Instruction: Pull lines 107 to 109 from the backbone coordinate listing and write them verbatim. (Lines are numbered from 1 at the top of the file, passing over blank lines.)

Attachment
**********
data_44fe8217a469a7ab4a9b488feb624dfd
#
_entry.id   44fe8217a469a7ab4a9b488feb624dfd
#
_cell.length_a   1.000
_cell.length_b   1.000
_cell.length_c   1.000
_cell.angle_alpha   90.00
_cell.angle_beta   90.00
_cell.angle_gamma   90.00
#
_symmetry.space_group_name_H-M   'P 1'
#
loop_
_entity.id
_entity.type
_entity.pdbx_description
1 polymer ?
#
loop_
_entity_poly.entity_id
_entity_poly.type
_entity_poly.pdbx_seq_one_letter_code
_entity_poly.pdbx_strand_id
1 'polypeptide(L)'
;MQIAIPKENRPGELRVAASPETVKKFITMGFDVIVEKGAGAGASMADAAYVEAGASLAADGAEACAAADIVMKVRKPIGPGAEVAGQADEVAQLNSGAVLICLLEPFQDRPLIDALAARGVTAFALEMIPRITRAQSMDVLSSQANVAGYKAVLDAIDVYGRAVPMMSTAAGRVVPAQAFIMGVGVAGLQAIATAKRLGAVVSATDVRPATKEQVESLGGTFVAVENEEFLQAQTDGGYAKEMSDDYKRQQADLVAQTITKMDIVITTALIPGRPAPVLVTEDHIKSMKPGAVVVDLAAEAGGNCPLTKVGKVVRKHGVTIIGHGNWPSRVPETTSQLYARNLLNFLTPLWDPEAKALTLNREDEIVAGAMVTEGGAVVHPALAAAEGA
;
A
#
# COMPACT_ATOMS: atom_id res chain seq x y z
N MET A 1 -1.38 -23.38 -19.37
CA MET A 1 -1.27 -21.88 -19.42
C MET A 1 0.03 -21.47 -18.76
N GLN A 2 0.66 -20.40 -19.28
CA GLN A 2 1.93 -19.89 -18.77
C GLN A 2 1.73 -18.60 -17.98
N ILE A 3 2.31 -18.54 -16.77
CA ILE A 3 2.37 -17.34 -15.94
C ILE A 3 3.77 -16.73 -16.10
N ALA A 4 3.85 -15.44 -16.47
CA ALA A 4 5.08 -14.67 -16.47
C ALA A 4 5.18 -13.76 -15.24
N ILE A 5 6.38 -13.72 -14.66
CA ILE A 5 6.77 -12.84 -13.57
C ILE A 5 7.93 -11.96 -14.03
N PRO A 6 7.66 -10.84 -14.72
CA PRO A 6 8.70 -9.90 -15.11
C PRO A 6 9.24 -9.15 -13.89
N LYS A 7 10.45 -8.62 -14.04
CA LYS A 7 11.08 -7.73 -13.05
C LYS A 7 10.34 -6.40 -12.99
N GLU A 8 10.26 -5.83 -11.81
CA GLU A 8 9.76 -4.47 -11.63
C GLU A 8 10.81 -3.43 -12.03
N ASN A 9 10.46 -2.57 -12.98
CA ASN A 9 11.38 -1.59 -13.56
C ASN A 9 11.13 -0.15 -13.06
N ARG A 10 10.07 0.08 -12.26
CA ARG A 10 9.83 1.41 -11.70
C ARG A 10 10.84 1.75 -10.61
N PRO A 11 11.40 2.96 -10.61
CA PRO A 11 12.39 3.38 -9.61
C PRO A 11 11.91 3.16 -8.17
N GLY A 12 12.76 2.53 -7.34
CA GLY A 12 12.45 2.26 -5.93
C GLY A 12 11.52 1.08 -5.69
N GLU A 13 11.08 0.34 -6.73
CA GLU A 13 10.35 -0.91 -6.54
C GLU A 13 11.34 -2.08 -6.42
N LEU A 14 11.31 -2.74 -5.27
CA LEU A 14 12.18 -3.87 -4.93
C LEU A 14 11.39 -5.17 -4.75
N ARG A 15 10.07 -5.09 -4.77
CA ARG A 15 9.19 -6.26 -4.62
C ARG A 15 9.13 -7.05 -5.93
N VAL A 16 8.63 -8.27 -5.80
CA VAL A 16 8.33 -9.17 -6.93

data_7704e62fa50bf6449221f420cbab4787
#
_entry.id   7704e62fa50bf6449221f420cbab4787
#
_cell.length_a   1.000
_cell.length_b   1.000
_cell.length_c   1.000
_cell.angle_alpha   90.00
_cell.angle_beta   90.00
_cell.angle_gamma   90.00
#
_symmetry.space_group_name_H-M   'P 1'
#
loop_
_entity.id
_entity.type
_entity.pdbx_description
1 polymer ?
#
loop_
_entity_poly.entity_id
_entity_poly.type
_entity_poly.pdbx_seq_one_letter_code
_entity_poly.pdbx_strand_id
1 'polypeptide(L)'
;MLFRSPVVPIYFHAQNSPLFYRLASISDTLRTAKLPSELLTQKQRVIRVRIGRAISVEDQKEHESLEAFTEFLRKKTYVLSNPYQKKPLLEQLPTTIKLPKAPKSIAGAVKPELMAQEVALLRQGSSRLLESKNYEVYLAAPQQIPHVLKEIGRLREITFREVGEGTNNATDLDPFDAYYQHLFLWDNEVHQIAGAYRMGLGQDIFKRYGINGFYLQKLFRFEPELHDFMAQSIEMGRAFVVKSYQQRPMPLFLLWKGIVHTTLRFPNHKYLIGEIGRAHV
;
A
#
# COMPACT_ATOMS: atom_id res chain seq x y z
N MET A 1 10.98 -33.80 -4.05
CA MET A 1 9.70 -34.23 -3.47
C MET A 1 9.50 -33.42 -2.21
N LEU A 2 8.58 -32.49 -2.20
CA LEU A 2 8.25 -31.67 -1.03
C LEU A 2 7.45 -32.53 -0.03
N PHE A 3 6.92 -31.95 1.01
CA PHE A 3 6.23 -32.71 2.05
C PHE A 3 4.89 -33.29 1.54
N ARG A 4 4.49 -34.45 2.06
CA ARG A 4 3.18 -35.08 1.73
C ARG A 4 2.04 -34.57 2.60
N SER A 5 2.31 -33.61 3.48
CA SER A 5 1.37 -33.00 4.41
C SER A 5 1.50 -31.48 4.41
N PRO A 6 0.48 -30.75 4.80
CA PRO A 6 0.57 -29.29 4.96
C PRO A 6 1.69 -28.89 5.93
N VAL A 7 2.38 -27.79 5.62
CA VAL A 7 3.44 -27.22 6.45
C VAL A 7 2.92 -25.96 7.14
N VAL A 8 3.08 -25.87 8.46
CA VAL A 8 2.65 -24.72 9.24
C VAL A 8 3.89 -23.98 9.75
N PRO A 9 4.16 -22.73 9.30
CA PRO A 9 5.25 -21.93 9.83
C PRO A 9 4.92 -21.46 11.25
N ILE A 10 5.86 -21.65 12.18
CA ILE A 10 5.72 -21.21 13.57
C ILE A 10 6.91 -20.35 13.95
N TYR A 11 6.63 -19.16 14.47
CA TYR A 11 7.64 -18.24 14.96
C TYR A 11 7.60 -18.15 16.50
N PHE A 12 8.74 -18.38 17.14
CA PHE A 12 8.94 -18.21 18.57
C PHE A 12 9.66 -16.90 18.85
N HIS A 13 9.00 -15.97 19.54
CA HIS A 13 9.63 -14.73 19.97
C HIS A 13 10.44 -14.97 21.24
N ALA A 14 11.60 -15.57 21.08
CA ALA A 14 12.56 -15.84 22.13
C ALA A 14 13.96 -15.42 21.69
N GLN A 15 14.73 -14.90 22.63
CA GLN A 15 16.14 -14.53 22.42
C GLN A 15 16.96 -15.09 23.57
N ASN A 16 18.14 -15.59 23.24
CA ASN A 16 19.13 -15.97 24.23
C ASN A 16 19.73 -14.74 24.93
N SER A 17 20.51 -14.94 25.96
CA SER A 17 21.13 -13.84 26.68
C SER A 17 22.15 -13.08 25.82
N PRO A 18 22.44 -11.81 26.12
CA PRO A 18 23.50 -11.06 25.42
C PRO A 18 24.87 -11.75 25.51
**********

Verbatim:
# COMPACT_ATOMS: atom_id res chain seq x y z
N MET A 1 10.98 -33.80 -4.05
CA MET A 1 9.70 -34.23 -3.47